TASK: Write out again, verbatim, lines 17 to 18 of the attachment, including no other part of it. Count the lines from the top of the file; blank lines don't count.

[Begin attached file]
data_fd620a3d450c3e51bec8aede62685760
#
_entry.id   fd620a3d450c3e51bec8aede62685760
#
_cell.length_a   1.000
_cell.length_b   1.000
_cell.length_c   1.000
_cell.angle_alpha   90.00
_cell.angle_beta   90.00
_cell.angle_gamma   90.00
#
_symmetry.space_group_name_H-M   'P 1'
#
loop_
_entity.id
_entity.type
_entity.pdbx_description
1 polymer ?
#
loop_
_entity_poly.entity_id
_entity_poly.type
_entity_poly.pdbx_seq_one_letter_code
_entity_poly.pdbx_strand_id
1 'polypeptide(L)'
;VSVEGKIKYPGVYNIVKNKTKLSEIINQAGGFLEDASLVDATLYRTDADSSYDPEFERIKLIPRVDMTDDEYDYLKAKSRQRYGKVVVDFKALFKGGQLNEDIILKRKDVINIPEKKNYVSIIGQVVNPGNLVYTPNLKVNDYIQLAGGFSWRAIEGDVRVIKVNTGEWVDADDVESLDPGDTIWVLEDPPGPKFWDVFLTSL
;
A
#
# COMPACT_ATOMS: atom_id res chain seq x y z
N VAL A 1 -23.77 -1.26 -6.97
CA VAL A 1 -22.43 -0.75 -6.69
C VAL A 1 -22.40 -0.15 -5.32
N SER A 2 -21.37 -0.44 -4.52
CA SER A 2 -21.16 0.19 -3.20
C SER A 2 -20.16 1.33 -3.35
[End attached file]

_entity.pdbx_description
1 polymer ?